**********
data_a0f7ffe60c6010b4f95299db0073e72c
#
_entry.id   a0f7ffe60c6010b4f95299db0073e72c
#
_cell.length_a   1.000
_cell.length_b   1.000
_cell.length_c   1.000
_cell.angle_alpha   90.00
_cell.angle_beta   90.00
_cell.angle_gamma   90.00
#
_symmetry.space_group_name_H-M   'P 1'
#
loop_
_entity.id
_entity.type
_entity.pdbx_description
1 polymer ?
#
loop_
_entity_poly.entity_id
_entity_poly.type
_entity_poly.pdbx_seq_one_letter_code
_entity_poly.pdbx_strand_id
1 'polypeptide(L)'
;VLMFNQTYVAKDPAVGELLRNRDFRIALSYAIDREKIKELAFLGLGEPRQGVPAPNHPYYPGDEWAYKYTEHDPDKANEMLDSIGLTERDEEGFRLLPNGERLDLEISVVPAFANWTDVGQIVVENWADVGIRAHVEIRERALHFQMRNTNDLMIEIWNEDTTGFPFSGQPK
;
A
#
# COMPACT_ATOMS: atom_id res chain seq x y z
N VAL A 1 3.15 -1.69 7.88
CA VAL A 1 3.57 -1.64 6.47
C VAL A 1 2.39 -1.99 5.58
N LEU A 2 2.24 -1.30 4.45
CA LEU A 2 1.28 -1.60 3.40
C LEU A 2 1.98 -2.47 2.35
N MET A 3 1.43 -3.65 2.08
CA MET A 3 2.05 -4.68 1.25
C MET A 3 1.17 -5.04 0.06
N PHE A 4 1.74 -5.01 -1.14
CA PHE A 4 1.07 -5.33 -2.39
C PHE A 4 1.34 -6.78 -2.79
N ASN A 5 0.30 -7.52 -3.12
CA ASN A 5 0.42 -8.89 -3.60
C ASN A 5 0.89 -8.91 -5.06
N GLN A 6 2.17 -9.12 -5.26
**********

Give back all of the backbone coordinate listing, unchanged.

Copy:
data_a0f7ffe60c6010b4f95299db0073e72c
#
_entry.id   a0f7ffe60c6010b4f95299db0073e72c
#
_cell.length_a   1.000
_cell.length_b   1.000
_cell.length_c   1.000
_cell.angle_alpha   90.00
_cell.angle_beta   90.00
_cell.angle_gamma   90.00
#
_symmetry.space_group_name_H-M   'P 1'
#
loop_
_entity.id
_entity.type
_entity.pdbx_description
1 polymer ?
#
loop_
_entity_poly.entity_id
_entity_poly.type
_entity_poly.pdbx_seq_one_letter_code
_entity_poly.pdbx_strand_id
1 'polypeptide(L)'
;VLMFNQTYVAKDPAVGELLRNRDFRIALSYAIDREKIKELAFLGLGEPRQGVPAPNHPYYPGDEWAYKYTEHDPDKANEMLDSIGLTERDEEGFRLLPNGERLDLEISVVPAFANWTDVGQIVVENWADVGIRAHVEIRERALHFQMRNTNDLMIEIWNEDTTGFPFSGQPK
;
A
#
# COMPACT_ATOMS: atom_id res chain seq x y z
N VAL A 1 3.15 -1.69 7.88
CA VAL A 1 3.57 -1.64 6.47
C VAL A 1 2.39 -1.99 5.58
N LEU A 2 2.24 -1.30 4.45
CA LEU A 2 1.28 -1.60 3.40
C LEU A 2 1.98 -2.47 2.35
N MET A 3 1.43 -3.65 2.08
CA MET A 3 2.05 -4.68 1.25
C MET A 3 1.17 -5.04 0.06
N PHE A 4 1.74 -5.01 -1.14
CA PHE A 4 1.07 -5.33 -2.39
C PHE A 4 1.34 -6.78 -2.79
N ASN A 5 0.30 -7.52 -3.12
CA ASN A 5 0.42 -8.89 -3.60
C ASN A 5 0.89 -8.91 -5.06
N GLN A 6 2.17 -9.12 -5.26